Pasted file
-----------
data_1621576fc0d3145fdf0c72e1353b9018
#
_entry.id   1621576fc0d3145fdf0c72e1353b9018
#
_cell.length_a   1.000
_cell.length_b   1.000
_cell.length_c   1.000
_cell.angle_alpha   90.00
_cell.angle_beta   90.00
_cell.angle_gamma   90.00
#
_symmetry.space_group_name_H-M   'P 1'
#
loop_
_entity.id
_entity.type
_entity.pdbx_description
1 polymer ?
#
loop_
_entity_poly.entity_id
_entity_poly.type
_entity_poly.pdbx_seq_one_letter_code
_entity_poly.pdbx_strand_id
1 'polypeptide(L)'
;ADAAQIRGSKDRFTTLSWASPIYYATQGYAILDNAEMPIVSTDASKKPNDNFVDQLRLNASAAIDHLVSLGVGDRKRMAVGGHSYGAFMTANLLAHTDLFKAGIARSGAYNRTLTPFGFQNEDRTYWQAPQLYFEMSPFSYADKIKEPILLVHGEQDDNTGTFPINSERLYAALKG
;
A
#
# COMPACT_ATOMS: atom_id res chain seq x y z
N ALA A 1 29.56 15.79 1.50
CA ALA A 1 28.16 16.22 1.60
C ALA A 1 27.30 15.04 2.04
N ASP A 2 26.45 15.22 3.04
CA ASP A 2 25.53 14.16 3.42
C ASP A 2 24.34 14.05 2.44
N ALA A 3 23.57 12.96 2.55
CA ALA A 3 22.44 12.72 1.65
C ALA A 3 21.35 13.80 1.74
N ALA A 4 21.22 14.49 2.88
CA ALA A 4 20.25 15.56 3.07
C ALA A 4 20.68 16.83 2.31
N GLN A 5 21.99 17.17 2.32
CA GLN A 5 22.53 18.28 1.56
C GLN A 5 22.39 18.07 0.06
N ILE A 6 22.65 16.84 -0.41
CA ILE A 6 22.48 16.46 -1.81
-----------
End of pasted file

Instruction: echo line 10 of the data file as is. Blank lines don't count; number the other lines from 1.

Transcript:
_cell.angle_gamma   90.00